Giving the Cane a Chance

Like any new mobility aid, the cane was going to take some time to get used to. I may not have liked the idea of it all to begin with, but I felt the same when I started using a wheelchair and a walking stick- there seems to be a theme here! Yet, this felt slightly different, entering a new medical world of visual impairment.


After being registered as partially sighted in February, it was advised that using a white cane would be beneficial due to how my visual impairment affects my sight. I am not going to lie, this was a shock. If you have read previous posts on this then you'll know that I did decide to learn how to use a long cane in an attempt to stop myself tripping up over things, but I was quite apprehensive about using a long cane.

To begin with I did find it helpful during the training sessions and saw how it could be really useful for myself, but using it was another thing all together. The first time I used my white cane was when I was looking in a few shops with my family. As strange as this sounds, due to where we had gone shopping meant I probably wasn't going to bump into people that I knew- this being a good thing. It wasn't that I was embarrassed about using a white cane, more the fact of others reactions. People are aware I have Cerebral Palsy, I cannot really hide that one. However, the vast majority of people would not think I 'qualify' to use a white cane- myself included!

When university started again I now had a decision on my hands, a white cane or a walking stick. It is a decision that I still make everyday. However, at the start of university it would be my stick, not because I was in more pain than usual that day, or because it was a further distance- but because people at university were unaware. All my lecturers were aware that I had a visual impairment and had known since February when it was registered, but that was it. I had even used my cane when going out with friends, just not within the university. Also, to begin with I wasn't really sure what I was doing with my cane, convinced I was going to do it wrong or knock someones ankle with it- would it be wise for me to use it around campus? Now it is a very different story with me probably using my white cane around campus more then my walking stick. However, I have knocked someones ankle a few times!

On the other hand, like the title says- I did give the cane a chance. I certainly was not going to learn how to use my cane if it remained folded in a draw and was never looked at again. Who knows, this might actually help? Maybe the things I noticed during training will continue, and I will benefit from using a white cane, regardless of what others might think.

So it happened, I picked up the cane and off to university I went!

It was not a horrible experience that when awfully wrong, resulting in me on the floor and knocking other people over (I had thought about this one!), it was actually quite pleasant. Chloe used a white cane, no big deal. I used a cane and didn't always get the timing right or hold it the correct way, no big deal. People at my university moved out of the way as I approached them, they were mindful and didn't knock into me. Even getting on the train to and from university was easier. Regardless of my eyesight, people moving out of my way is a massive help and can prevent falls.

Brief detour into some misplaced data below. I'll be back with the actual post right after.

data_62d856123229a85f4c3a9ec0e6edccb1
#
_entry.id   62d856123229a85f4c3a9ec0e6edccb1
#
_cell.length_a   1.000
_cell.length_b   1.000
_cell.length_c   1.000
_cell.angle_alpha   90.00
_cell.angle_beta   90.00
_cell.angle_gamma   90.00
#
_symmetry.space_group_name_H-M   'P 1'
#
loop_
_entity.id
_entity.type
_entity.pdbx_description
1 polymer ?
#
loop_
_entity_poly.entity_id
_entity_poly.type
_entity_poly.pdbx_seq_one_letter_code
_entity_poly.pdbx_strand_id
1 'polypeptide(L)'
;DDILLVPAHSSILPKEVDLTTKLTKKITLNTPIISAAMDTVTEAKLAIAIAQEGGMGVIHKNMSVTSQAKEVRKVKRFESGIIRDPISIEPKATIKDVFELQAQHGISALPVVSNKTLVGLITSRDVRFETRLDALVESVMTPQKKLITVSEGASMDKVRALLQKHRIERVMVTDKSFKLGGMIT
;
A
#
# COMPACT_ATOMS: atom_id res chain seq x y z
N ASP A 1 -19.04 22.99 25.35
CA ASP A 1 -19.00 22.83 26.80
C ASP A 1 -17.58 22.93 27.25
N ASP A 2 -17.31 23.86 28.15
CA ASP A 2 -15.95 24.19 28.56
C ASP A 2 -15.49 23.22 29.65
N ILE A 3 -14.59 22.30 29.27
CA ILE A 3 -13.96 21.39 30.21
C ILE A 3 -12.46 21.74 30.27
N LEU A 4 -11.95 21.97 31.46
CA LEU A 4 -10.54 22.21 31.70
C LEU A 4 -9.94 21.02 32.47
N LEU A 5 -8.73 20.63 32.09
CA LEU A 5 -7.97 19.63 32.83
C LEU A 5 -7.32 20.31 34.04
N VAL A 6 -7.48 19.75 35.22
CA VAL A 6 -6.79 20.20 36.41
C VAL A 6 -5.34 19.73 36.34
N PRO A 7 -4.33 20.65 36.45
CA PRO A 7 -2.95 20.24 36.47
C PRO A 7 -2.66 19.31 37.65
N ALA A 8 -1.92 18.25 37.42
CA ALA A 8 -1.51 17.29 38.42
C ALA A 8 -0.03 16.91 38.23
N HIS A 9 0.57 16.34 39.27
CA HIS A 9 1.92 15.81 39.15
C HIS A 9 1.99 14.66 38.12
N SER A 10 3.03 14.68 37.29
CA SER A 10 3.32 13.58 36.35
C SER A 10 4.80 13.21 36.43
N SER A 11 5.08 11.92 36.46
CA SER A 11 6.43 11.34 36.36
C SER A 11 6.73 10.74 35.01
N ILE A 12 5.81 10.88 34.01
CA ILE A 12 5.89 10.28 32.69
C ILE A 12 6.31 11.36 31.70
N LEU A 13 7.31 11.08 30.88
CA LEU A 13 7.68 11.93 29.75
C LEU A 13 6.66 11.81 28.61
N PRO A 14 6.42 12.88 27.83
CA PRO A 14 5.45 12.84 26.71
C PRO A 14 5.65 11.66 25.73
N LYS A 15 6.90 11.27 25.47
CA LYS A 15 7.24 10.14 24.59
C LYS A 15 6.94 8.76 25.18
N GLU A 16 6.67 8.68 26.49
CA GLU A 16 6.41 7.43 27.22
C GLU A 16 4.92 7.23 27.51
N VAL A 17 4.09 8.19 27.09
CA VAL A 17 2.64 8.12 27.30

They say you learn to drive a car after you have passed your test, and the long cane is no different. I was taught the basic principles and how I should hold it- making sure I used my long cane in a way that would be beneficial for myself. On the other hand, it is only over time that you learn what different surfaces are or how long you have from hitting your cane on a curb to stepping up the curb. It is only over time that you can figure out whereabouts the next step is in relation to where you are when going down a flight of stairs. Or you can figure out how big a drop off a train is, and this is only something that comes with practice. Yet the biggest difference is at night. If I'm honest, I don't like walking in the dark as my vision is not as good and the contrast of car lights can be painful and almost take over what I see. In the dark things are just harder to differentiate and that is when your cane skills can be tested!

It can be really difficult to explain how the cane helps, but I am going to try. In general, you feel more grounded and aware of your surroundings. I may not be as balanced when I use my long cane instead of my stick, yet my cane can let me know if the surface is uneven. When looking at a flight of stairs for example I have found my cane to be a lot more helpful. Every set of stairs is different, whether that is the drop of each step or the length of the step, this is something I have always found confusing- don't even get me started on escalators! Stairs that I know like the back of my hand are fine, at home for example, as I know how deep the steps are. However, stairs that I am not as familiar with can cause difficulty. If I use my stick it can only go down one step below to gage the drop, but with my cane I am constantly two steps in front.

I've given the cane a chance and can say over the last 3 months it has been a lot more helpful than anticipated, and I probably still have a lot to learn!


~ Chloe x

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